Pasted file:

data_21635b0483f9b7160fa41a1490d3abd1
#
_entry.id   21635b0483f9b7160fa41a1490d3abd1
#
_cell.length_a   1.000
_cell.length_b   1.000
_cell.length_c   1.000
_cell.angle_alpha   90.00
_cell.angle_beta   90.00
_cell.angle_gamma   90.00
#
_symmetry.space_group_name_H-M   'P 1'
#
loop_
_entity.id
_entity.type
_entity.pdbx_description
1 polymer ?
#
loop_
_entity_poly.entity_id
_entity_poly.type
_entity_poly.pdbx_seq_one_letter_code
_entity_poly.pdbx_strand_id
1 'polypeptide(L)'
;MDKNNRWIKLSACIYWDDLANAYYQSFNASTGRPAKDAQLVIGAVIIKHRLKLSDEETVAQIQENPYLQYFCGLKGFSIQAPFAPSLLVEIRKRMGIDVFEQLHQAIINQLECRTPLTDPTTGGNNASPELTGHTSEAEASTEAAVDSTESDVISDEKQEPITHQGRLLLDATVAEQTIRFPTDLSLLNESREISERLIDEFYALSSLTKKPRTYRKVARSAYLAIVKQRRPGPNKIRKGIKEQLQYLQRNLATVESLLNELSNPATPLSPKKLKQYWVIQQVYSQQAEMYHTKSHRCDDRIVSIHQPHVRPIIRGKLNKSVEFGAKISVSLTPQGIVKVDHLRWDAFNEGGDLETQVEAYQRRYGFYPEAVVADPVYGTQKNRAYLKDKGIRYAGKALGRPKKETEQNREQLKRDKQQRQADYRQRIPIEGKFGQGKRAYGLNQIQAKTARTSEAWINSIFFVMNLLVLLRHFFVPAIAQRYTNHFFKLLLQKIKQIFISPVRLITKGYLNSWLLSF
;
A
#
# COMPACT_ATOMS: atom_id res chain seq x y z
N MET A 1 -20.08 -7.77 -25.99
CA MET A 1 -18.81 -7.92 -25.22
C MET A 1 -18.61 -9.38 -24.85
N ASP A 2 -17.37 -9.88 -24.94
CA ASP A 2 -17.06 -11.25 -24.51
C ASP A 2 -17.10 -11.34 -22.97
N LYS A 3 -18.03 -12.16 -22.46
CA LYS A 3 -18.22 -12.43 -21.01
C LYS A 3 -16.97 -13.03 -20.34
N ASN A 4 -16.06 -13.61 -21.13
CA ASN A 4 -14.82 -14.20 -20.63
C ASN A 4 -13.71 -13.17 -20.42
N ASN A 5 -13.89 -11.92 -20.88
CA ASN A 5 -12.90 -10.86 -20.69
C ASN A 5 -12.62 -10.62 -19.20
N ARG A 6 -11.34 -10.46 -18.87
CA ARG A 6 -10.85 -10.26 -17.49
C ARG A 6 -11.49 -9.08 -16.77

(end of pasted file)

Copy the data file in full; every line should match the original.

data_21635b0483f9b7160fa41a1490d3abd1
#
_entry.id   21635b0483f9b7160fa41a1490d3abd1
#
_cell.length_a   1.000
_cell.length_b   1.000
_cell.length_c   1.000
_cell.angle_alpha   90.00
_cell.angle_beta   90.00
_cell.angle_gamma   90.00
#
_symmetry.space_group_name_H-M   'P 1'
#
loop_
_entity.id
_entity.type
_entity.pdbx_description
1 polymer ?
#
loop_
_entity_poly.entity_id
_entity_poly.type
_entity_poly.pdbx_seq_one_letter_code
_entity_poly.pdbx_strand_id
1 'polypeptide(L)'
;MDKNNRWIKLSACIYWDDLANAYYQSFNASTGRPAKDAQLVIGAVIIKHRLKLSDEETVAQIQENPYLQYFCGLKGFSIQAPFAPSLLVEIRKRMGIDVFEQLHQAIINQLECRTPLTDPTTGGNNASPELTGHTSEAEASTEAAVDSTESDVISDEKQEPITHQGRLLLDATVAEQTIRFPTDLSLLNESREISERLIDEFYALSSLTKKPRTYRKVARSAYLAIVKQRRPGPNKIRKGIKEQLQYLQRNLATVESLLNELSNPATPLSPKKLKQYWVIQQVYSQQAEMYHTKSHRCDDRIVSIHQPHVRPIIRGKLNKSVEFGAKISVSLTPQGIVKVDHLRWDAFNEGGDLETQVEAYQRRYGFYPEAVVADPVYGTQKNRAYLKDKGIRYAGKALGRPKKETEQNREQLKRDKQQRQADYRQRIPIEGKFGQGKRAYGLNQIQAKTARTSEAWINSIFFVMNLLVLLRHFFVPAIAQRYTNHFFKLLLQKIKQIFISPVRLITKGYLNSWLLSF
;
A
#
# COMPACT_ATOMS: atom_id res chain seq x y z
N MET A 1 -20.08 -7.77 -25.99
CA MET A 1 -18.81 -7.92 -25.22
C MET A 1 -18.61 -9.38 -24.85
N ASP A 2 -17.37 -9.88 -24.94
CA ASP A 2 -17.06 -11.25 -24.51
C ASP A 2 -17.10 -11.34 -22.97
N LYS A 3 -18.03 -12.16 -22.46
CA LYS A 3 -18.22 -12.43 -21.01
C LYS A 3 -16.97 -13.03 -20.34
N ASN A 4 -16.06 -13.61 -21.13
CA ASN A 4 -14.82 -14.20 -20.63
C ASN A 4 -13.71 -13.17 -20.42
N ASN A 5 -13.89 -11.92 -20.88
CA ASN A 5 -12.90 -10.86 -20.69
C ASN A 5 -12.62 -10.62 -19.20
N ARG A 6 -11.34 -10.46 -18.87
CA ARG A 6 -10.85 -10.26 -17.49
C ARG A 6 -11.49 -9.08 -16.77